Brunch was available (Saturday and Sundays from 11 am to 3 pm) but we decided to go with the regular menu, consists of Starters, Soups/Sandwiches/Salads, Bistro Classics and Seasonal Menu: Andy had the Bistro side salad (picture not shown) and the Kentucky Burgoo – a meaty (lamb, beef and smoked ham) stew with lima beans, corn, molasses, tomato and okra. According to him (he didn’t let me try so it must have been very good…), it was packed with flavour and a nice balance of savoury and sweet; he was “soaking” up the sauce with the French baguette which our server smartly suggested earlier as add-on to compliment our dishes.

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I started with a cup of Roasted Cauliflower with garlic, apple, parsley and white cheddar (soup of the day; picture shown in header): It was a truly harmonious blend of all the fall flavours, the taste was “spot on”! It was perfect for a cold day; I am now inspired to recreate this soup at home.

My main was the Ratatouille Provencale, a medley of oven roasted vegetables in savoury tomato and garlic, baked with parsley, breadcrumbs and Chevre (goat cheese), finished with extra virgin olive oil: Tender vegetables with crispy baked bread crumbs and the garlic taste was bold! As a personal preference, a little less Chevre and garlic (both were a bit overpowering) would have been perfect. The serving was very generous and I had leftovers for dinner the next day.

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Our waitress (I forgot her name!!) was very attentive and knowledgeable, from the prompt water refills to menu descriptions, she made us feel very welcome and well looked after.

Next time if you crave a homey bite but not up for cooking at home, it’s worthwhile to pay a visit.

Information:

Burgoo – various locations (http://burgoo.ca/)

Burgoo on Urbanspoon

Check their website for standard menus, pricing and reservations policy. Cosy atmosphere, friendly service and good selection of “comfy” foods from around the world. Moderate pricing (reasonable and comparable to other casual dining bistros) with generous portions. Long line ups.
Parking at West 4th Avenue location: metered; interesting neighbourhood with unique food shops and boutiques.

Burgoo on Urbanspoon

Roman pizzas anyone? Lunch @ Trilussa on Main

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The Vancouver – smoked salmon and organic salad

Riley Park – LIttle Mountain, particularly along Main Street, between East 16th to 33rd Avenue, is one of my favourite neighbourhoods in Vancouver; I swear I must have walked by Trilussa Pizza and Pane (http://trilussa.ca/many times. For reasons unbeknownst to me, I always assumed it was only a coffee house!  It was not until recently when my “twin” brought me to this wonderful unassuming little #pizza and #pane eatery, I realized how much I’ve missed since the summer of 2011! Pardon my ignorance, I recently looked it up on #Urbanspoon and realize they have a 97% approval rating from the community and received rave reviews from many fellow food bloggers.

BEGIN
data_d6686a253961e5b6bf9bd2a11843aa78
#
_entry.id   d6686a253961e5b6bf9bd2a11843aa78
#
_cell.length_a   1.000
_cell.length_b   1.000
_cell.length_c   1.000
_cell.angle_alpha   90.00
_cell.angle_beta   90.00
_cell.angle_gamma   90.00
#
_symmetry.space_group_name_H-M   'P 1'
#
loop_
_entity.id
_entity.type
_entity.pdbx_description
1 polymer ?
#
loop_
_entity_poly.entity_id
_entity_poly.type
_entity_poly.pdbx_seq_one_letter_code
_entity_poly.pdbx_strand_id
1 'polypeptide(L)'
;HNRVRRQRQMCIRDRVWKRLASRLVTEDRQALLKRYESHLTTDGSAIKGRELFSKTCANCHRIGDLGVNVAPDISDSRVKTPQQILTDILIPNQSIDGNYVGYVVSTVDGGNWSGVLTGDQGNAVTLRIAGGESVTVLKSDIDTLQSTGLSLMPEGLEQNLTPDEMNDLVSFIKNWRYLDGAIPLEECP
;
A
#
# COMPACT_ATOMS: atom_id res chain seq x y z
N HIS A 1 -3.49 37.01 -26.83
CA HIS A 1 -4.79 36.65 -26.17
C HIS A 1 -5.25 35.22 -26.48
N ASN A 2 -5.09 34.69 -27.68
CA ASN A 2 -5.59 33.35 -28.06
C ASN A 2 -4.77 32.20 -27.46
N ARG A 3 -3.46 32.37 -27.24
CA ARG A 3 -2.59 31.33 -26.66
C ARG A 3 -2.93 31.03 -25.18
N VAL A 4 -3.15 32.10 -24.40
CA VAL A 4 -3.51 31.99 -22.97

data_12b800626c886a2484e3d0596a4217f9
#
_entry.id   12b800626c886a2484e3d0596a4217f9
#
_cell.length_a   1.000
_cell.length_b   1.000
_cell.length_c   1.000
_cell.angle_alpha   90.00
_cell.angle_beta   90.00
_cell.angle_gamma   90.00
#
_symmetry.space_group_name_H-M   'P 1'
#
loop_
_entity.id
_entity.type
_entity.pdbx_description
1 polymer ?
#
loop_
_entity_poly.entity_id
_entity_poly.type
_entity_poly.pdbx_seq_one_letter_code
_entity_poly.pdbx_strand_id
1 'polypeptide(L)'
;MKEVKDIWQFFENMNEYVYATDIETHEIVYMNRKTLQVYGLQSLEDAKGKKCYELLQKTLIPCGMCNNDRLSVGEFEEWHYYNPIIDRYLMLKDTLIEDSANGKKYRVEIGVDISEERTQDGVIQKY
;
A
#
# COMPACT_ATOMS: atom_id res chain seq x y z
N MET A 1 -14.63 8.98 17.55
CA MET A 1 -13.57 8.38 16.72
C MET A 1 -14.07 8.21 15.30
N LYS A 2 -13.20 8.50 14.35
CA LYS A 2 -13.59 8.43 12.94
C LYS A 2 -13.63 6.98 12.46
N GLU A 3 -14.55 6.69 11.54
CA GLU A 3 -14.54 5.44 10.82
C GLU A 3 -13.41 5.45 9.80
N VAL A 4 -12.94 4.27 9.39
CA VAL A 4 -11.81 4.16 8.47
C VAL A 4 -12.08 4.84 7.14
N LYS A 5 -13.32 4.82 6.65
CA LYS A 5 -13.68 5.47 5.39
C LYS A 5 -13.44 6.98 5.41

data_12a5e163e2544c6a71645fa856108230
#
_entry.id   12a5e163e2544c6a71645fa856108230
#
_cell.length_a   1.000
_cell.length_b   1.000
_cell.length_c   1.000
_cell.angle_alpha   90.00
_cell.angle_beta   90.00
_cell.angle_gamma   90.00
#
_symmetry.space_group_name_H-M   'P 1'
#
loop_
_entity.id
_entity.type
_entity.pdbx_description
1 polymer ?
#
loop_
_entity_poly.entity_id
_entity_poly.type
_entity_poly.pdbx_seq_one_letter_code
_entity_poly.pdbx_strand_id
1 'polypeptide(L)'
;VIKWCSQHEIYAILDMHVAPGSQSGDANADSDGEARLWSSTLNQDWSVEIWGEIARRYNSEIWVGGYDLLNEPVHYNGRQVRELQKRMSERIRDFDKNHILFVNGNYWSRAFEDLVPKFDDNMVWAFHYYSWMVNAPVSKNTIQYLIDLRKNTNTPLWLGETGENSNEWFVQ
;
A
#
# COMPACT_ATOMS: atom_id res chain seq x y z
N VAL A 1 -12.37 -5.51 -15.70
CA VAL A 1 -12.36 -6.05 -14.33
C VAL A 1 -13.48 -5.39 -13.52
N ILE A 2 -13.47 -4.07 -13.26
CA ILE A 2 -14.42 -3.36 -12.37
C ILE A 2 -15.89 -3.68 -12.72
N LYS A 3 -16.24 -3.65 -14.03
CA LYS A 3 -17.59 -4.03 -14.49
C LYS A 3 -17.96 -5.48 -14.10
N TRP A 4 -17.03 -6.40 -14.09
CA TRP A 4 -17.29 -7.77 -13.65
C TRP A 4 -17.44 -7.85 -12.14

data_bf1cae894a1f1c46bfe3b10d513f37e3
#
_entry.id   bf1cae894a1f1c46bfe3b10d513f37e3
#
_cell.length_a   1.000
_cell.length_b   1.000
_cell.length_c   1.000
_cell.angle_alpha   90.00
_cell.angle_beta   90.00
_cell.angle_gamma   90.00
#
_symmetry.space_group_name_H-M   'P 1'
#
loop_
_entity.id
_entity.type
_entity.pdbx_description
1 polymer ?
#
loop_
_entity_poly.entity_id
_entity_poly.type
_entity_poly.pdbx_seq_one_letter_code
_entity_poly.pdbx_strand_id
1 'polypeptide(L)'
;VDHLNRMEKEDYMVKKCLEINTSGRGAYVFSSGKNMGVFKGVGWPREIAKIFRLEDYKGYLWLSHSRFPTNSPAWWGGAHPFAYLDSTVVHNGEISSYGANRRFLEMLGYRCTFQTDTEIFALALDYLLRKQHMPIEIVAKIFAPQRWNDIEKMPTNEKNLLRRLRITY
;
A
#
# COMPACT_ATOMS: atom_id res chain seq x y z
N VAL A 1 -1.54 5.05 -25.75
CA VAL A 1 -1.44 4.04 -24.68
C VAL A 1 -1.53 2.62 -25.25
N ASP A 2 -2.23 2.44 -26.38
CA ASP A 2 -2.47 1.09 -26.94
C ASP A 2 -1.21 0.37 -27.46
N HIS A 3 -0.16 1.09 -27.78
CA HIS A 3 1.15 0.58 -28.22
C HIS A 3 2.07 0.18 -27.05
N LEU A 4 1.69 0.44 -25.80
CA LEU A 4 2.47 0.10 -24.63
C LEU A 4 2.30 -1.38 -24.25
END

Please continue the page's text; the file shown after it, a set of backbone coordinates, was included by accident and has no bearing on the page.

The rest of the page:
The three of us ordered three different types of specialty pizzas (other than classics like Margherita) which they sell by the slice (squares or rectangles, in various sizes) or as a whole: the Vancouver (Smoked salmon, organic salad), Caprese (tomato/bocconcini/organic salad) >and the Attillo (mushrooms and mozzarella, picture not shown), served on a wooden paddle. They keep things authentic and simple: thin and crispy crust, fresh produce, nice cheeses, cured meats and olive oil. In every bite you can taste the flavours, every ingredient shines through.

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Caprese – Tomato, organic salad and bocconcini (small mozzarella cheese)

Besides pizzas, they also offer panini, soups, and of course, coffee.  It is a fairly small place with not much seating, however the three times I’ve been there since late summer, somehow we always managed to find seating on a Saturday afternoon. Staff are very friendly; I can tell they are highly supported by their neighbourhood!  Everyone seems to know them very well, while dropping by for a bite, they also stop by to chit chat.

Little Mountain is a wonderful community filled with many hidden gems; whether you are an out of town visitor or a local, it is definitely worth your while to pay a visit.

Information:

#Trilussa (4363 Main Street, Vancouver, BC (Between East 27th and East 28th Avenue)

Trilussa Pizza & Pane on Urbanspoon

Fresh pizzas made with freshest ingredients, friendly service, reasonable prices and moderate portion sizes. Seating is limited. Menu and pricing available on-line (http://trilussa.ca/)

Street parking is available (mostly metered, if you live in the neighbourhood, walking is the best way to get there)

Trilussa Pizza & Pane on Urbanspoon